16 February, 2010 News stories

There is a distinctly cosmopolitan feel around British Antarctic Survey’s Rothera Research Station this month (February). Science teams from eight countries enjoyed Rothera’s hospitality as they passed through on their way home after months working deep field. At one point there were seven Borek aircraft — operated on behalf of three national Antarctic programmes — parked on the apron next to the BAS fleet of 4 twin otters and one Dash-7. Rothera’s dining room buzzed with the sound of Canadian, American, Italian, Finnish, Russian, South American and German accents as scientists and air crew swapped ice stories.

US Polar Program scientist Ellen Moseley-Thomson’s multi-national ice core team returned to Rothera after weeks on the Larsen Ice Shelf. The US research ship Nathaniel B Palmer called into Rothera twice while it supported scientists located around the Antarctic Peninsula and the US research ship Laurence Gould worked around Rothera on a collaborative biosciences cruise with BAS. German and Finish meteorologists from the Alfred Wegener Institute have joined forces with BAS’ Tom Lachlan-Cope, Alexandra Weiss and Russ Ladkin in an airborne campaign involving a German Basler and BAS Twin Otter aircraft specially equipped with monitoring sensors.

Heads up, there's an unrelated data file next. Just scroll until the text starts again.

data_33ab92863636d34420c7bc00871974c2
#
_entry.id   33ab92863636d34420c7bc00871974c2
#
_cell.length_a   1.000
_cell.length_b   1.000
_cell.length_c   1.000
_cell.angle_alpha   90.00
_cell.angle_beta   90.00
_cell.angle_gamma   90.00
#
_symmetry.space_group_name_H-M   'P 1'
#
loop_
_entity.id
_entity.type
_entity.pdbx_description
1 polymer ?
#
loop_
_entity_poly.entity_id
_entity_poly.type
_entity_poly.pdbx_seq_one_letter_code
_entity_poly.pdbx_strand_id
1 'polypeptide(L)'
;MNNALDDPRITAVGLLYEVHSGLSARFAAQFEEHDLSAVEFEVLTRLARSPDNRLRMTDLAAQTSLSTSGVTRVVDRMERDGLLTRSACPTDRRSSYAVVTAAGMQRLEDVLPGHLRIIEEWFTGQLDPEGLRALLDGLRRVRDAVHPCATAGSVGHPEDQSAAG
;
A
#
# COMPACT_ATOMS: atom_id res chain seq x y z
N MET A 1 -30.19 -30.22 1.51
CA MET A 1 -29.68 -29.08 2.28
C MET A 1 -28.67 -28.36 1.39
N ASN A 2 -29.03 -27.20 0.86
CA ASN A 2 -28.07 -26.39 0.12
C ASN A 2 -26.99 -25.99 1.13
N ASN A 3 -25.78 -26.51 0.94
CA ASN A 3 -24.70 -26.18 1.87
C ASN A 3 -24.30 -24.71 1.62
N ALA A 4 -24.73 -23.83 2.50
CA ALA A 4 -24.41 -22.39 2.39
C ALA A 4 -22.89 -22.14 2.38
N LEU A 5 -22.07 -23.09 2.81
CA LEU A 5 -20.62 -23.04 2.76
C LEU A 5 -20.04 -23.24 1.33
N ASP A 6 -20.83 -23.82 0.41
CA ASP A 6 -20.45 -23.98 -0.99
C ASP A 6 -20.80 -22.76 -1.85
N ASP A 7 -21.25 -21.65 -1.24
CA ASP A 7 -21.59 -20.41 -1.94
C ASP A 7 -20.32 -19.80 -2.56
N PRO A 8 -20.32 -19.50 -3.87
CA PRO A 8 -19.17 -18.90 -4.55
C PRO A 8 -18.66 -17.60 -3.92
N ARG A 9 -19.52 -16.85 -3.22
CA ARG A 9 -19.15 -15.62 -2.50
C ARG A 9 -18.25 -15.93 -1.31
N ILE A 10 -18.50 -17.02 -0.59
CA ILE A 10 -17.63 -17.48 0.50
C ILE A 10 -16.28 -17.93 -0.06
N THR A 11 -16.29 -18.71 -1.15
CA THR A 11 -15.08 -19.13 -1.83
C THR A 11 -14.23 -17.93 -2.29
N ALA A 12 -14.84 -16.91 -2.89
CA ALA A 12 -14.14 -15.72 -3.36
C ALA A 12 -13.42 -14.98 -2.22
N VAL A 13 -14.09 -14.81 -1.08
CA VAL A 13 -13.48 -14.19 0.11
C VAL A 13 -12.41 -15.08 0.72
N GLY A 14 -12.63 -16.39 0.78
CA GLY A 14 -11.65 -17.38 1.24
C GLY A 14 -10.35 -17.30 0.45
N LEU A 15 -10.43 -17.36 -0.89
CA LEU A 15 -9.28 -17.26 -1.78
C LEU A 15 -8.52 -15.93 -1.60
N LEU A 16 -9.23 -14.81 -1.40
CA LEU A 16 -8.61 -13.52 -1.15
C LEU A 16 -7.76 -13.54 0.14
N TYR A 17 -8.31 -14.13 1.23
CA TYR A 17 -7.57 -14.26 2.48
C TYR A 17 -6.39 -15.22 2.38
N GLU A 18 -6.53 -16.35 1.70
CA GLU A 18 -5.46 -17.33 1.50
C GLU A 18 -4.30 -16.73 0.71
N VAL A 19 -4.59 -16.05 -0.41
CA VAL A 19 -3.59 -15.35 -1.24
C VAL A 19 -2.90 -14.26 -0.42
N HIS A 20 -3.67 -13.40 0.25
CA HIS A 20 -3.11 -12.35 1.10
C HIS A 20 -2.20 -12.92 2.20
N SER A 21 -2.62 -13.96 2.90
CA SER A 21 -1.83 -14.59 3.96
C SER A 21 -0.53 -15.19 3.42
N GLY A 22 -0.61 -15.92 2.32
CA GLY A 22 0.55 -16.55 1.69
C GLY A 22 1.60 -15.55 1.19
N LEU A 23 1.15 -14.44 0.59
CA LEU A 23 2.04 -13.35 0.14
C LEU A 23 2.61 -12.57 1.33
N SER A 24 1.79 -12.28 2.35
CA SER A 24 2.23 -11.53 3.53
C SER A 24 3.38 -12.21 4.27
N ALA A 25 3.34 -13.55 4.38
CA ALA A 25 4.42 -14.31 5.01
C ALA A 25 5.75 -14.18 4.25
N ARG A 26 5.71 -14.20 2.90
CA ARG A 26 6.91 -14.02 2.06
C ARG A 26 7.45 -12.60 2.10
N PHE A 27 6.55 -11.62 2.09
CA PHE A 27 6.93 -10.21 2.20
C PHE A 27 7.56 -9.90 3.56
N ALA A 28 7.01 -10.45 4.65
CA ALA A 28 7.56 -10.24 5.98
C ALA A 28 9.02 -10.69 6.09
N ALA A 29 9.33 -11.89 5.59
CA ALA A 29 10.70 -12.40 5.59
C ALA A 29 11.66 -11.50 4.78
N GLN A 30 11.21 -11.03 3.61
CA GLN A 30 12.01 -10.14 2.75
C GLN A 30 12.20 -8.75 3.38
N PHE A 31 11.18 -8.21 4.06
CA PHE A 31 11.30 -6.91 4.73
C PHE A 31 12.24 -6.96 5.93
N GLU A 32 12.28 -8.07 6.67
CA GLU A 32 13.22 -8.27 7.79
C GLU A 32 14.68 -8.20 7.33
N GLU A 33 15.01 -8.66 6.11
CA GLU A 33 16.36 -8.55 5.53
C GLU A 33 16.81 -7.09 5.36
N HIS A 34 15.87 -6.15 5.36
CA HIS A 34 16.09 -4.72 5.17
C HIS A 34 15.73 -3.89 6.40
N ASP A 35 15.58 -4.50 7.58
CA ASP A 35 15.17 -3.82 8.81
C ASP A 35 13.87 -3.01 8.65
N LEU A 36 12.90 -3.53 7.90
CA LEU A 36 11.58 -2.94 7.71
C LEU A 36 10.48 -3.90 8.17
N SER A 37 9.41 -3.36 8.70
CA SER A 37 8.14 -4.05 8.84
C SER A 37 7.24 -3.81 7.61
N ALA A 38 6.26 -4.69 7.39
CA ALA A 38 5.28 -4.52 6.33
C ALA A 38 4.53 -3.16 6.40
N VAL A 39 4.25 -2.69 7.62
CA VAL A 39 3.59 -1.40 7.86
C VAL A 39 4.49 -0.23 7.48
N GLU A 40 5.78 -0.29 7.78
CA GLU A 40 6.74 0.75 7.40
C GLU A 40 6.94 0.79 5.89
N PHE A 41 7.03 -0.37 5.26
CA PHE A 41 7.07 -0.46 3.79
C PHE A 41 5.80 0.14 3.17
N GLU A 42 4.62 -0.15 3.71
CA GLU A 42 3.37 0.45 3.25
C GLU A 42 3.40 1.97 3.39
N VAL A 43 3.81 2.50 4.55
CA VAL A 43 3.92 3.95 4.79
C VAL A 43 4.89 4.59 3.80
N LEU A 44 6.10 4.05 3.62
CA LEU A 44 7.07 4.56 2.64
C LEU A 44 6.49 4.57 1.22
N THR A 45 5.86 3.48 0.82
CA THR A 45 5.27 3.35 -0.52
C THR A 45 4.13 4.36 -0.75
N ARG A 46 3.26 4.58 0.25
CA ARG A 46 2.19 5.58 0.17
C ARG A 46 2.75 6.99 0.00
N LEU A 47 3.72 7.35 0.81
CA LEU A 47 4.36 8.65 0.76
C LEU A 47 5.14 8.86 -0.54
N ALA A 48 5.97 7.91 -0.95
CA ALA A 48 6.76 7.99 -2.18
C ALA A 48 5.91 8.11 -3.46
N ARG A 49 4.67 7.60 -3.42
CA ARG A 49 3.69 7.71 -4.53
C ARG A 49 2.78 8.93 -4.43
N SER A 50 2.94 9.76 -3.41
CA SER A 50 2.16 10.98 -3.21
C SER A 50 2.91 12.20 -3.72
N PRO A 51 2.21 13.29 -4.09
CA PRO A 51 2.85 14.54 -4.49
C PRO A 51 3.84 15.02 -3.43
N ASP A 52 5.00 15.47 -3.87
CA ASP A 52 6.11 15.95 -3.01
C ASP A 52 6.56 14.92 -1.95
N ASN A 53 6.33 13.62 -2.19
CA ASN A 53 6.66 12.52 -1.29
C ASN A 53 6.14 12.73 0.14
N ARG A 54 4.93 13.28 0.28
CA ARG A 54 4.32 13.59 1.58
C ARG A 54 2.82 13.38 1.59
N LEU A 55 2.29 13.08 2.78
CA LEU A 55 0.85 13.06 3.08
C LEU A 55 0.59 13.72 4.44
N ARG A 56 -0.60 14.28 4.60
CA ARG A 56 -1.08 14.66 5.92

Rothera Research Station Base Commander John Withers said,

“Good collaboration between science teams and national Antarctic programme managers is essential when working in Antarctica. Sharing knowledge, expertise and operational resources is effective and adds value to each national programme. It is very rewarding to see such a wide mix of people here at Rothera — and a great opportunity to meet new friends. For me this level of cooperation symbolises the true spirit of Antarctica.”

Twelve aircraft landing at different times in one day is a challenge. BAS Field Operations Manager Andy Barker and his team of radio operators worked round the clock to follow flights and ensure a safe landing for all. He said,

“It was very exciting to have so many aircraft and their crew transit through Rothera from the US South Pole and McMurdo stations. I’m pretty sure this is a record number of planes in at one time though and managing their arrivals certainly kept us on our toes.”